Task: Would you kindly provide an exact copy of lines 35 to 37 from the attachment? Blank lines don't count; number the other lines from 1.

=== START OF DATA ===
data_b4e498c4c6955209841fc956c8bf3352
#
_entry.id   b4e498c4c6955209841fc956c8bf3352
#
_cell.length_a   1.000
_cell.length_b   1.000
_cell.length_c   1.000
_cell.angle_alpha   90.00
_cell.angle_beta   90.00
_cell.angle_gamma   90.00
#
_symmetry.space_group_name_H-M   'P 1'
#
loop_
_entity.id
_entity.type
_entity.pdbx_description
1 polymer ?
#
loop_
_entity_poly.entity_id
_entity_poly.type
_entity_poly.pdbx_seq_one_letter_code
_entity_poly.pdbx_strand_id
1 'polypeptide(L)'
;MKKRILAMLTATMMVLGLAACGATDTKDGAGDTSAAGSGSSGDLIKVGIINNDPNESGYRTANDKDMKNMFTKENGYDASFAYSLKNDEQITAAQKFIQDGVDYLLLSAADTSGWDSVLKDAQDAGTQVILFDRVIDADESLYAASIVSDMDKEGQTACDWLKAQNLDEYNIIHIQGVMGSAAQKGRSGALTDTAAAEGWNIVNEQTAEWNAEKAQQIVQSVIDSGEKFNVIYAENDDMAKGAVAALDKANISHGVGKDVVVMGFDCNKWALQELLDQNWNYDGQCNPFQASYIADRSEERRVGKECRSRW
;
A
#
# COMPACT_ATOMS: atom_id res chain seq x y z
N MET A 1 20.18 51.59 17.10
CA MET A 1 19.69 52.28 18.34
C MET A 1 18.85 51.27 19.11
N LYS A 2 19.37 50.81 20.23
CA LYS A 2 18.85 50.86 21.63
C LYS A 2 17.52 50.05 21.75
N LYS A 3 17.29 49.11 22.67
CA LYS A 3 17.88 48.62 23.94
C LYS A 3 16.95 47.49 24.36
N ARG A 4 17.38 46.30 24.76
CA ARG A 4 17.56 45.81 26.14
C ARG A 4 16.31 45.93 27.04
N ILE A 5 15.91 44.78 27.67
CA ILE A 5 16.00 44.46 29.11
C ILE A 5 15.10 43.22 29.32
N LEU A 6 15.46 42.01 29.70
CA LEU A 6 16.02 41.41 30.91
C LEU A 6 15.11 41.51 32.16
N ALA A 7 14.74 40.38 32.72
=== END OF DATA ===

CA LYS A 2 18.85 50.86 21.63
C LYS A 2 17.52 50.05 21.75
N LYS A 3 17.29 49.11 22.67